Seattle Mariners

Mariners’ Mike Zunino spends day off trying to rediscover his swing ... with help from old friend

Seattle Mariners' Mike Zunino starts rounding the bases after hitting a solo home run on a pitch from Kansas City Royals' Ian Kennedy during a baseball game, Friday, June 29, 2018, in Seattle. (AP Photo/John Froschauer)
Seattle Mariners' Mike Zunino starts rounding the bases after hitting a solo home run on a pitch from Kansas City Royals' Ian Kennedy during a baseball game, Friday, June 29, 2018, in Seattle. (AP Photo/John Froschauer)

This time last year, Mike Zunino was coming off of the most productive month of his career – so much so that you could have renamed it Junino 2017.

But June 2018 was far from Junino levels. Check out the difference:

June 2017 Zunino: 24 games, .304/.371/.722, 10 HRs, 31 RBI, 32 strikeouts

June 2018 Zunino: 22 games, .167/.228/.375, 4 HRs, 11 RBI, 34 strikeouts

The Seattle Mariners gave him Wednesday off with Chris Herrmann catching for right-hander Mike Leake, as has been standard for them. But Zunino spent the early part of his day hitting and working on his swing with minor league catching coordinator Mike Micucci.

That’s a good sign for the Mariners. Micucci often roams between Double-A and Triple-A, but he helped reinvent Zunino’s swing last season in Tacoma, when he was sent down because of a rough start to the big-league season.

“He’s just trying to find his stroke,” Mariners manager Scott Servais said. “It’s been a little bit of a roller coaster this year, so just trying to find some consistency. Just when he starts to feel like he’s found it, he reverts back again.”

Zunino’s problem, Servais said, is swinging at far too many pitches outside of the strike zone. He has swung at 36.1 percent of pitches that would be balls, which is up from 30.1 percent last season and 29.6 the year before, according to Fangraphs. He’s actually making more contact on pitches in the strike zone than he did last year, but that over-aggressiveness has cost him too often.

You got to hit strikes,” Servais said. “Got to hit strikes. And his head is moving a lot chasing some pitches. Just trying to get him back in a comfort zone.”

Zunino’s home run numbers have been among the best in the big leagues. His 12 home runs trails only the Yankees’ Gary Sanchez (14) for most homers by a catcher in the major leagues this season. And the 454-foot home run he launched almost out of the park and into the third deck was the farthest-hit home run since MLB’s Statcast began tracking in 2015.

And everything he’s done defensively, controlling the run game, pitch framing and game planning with the pitching staff has proved he’s among the best in at least the American League in that regard. Zunino has a 3.66 catcher ERA, which means that’s the Mariners’ ERA when Zunino is catching the game, and it’s the fourth-best mark in the American League.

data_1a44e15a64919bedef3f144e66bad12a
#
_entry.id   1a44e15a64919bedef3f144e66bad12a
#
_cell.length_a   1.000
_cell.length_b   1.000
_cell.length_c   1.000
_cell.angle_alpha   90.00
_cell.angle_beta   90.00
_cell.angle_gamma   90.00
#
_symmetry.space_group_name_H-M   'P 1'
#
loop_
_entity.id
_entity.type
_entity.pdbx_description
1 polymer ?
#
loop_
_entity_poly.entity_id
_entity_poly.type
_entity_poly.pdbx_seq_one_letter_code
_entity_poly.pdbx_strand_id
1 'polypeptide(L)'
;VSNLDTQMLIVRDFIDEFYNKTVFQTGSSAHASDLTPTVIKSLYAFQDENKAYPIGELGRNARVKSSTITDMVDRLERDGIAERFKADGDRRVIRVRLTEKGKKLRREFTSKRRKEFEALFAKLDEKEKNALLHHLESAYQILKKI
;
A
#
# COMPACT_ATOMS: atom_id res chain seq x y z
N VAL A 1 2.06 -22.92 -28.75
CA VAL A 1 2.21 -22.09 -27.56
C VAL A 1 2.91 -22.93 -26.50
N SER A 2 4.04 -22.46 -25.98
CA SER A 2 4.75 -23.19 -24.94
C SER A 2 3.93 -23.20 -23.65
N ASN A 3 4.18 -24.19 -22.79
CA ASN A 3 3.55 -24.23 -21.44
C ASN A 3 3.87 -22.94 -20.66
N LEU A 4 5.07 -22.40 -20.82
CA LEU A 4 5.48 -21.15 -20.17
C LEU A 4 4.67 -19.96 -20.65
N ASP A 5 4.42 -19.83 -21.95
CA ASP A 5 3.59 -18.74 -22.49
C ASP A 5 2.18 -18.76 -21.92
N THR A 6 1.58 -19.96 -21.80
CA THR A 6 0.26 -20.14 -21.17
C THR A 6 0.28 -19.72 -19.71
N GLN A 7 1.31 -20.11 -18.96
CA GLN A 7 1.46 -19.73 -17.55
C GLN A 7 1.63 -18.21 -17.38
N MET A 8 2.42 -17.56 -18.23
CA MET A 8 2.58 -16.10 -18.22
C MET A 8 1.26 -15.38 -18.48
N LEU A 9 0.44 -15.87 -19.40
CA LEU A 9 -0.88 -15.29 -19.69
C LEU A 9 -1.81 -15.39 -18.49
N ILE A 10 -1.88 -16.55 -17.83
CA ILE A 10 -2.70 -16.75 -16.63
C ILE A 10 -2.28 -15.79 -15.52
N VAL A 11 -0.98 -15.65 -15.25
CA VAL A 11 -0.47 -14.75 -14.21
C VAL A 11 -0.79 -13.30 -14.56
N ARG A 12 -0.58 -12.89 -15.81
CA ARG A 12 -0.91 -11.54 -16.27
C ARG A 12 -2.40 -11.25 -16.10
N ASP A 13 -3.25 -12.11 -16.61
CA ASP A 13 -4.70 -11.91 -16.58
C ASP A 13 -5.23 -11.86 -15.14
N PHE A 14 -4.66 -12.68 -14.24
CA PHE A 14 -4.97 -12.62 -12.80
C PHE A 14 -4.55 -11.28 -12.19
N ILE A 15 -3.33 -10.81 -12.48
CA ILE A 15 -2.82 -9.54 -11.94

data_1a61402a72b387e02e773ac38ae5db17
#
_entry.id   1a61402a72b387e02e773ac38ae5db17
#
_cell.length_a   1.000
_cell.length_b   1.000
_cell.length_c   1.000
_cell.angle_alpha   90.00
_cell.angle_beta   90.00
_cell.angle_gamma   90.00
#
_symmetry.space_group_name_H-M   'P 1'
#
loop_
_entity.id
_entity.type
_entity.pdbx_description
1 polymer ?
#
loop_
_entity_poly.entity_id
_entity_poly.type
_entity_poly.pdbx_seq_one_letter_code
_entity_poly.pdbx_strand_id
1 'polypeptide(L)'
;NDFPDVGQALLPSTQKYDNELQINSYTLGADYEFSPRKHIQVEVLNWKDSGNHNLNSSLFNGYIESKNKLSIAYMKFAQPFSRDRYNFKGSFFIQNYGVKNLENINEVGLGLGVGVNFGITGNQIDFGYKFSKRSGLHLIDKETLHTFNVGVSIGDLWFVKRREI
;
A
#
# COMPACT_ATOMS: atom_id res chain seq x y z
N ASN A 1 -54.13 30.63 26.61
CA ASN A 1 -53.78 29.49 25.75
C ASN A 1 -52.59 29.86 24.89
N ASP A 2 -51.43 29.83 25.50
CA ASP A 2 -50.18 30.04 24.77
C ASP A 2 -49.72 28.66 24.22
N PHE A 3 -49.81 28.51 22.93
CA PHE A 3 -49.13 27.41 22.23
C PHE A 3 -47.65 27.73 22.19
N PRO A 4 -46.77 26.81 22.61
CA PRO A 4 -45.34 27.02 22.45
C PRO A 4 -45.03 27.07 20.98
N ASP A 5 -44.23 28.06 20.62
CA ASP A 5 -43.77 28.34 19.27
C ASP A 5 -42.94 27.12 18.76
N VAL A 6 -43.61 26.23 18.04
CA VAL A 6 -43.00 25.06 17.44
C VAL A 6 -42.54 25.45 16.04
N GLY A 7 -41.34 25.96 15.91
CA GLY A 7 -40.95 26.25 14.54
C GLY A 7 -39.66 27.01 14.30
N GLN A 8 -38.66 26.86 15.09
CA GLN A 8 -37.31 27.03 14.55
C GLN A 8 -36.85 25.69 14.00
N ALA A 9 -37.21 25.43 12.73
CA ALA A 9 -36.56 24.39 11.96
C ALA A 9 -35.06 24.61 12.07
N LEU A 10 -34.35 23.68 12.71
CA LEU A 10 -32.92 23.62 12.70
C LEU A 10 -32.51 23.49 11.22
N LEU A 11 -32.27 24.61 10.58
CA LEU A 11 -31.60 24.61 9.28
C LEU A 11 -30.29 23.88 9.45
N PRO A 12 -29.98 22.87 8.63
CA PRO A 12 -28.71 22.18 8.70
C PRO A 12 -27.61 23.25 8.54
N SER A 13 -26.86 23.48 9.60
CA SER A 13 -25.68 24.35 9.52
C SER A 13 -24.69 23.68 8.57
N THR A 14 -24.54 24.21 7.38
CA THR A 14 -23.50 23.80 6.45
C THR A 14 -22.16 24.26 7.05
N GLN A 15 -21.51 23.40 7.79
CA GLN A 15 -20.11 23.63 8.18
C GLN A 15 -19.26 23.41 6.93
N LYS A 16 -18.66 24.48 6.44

For comparison, Mariners pitchers had a 4.76 ERA in the 23 games David Freitas caught in and 4.38 in the 10 Mike Marjama caught. Herrmann had a 1.95 catcher’s ERA, but he had only started four games entering Wednesday.

“Every one of our pitchers says the same thing – we all talk about how much we love Z back there,” said Marco Gonzales after his most recent start. “Herm, too. Both of those guys work really hard at scouting hitters and getting to know us personally. But Z is as prepared as anybody.”

That’s why Servais continues to say Zunino is their everyday catcher and that won’t change.

“You hear him run the pitcher’s meetings and things like that pregame-wise,” Servais said. “He’s very confident and pitchers appreciate that, and he’s being able to make adjustments in the game, understanding what pitchers have and don’t have. Oftentimes I trust him, ‘What do you think? Does this guy have another inning left in him?’ Those types of things. He’s getting to that point where he’ll give you good feedback and sometimes I go with it, and sometimes I don’t. But I’m asking him and I think that’s helped.”

And he’s expecting at some point Zunino’s bat will come back around to where it was in the second half of last season, too, when he proved he was maybe the Mariners’ most valuable player.

“It’s coming along – it’s one of those where it’s taken longer than I’d like,” Zunino said. “But it’s starting to feel better. Hopefully it’s a good sign of things to come.”

300 steals

Dee Gordon took off for third base in the seventh inning of the Mariners’ 4-1 victory over the Los Angeles Angels on Tuesday night, gathering his 300th career stolen base.

He’s now one of three active players with that many, joining Jose Reyes and Rajai Davis and Gordon pushed his season total to 22 steals, which is best in the American League.

“Skip talks to me about it all the time,” Gordon said of getting the 300th steal.

Oh, yes he did.

“I have been giving him a hard time,” Servais said with a wry smile. “Sometimes you can poke the bear a little bit.”

Gordon received a standing ovation from the Safeco Field crowd after he stood up safely at third base.

“That was awesome, man,” Gordon said. “It’s pretty cool. But we’re just trying to win ball games.”

Gordon led the majors with 60 steals with the Miami Marlins last season before the Mariners acquired him in an offseason trade. He also led the majors in steals in 2015 (58) and 2014 (64).

On tap

Left-hander Marco Gonzales (8-5, 3.77 ERA) starts for the Mariners in their 7:10 p.m. series finale on Thursday at Safeco Field, and he’ll be opposed by Angels right-hander Jamie Barria (5-4, 3.40 ERA), who is taking the place of injured right-hander Tyler Skaggs, who headed to the disabled list on Wednesday.

The game will broadcast on Root Sports and 710-AM radio.

TJ Cotterill: 253-597-8677; Twitter: @TJCotterill
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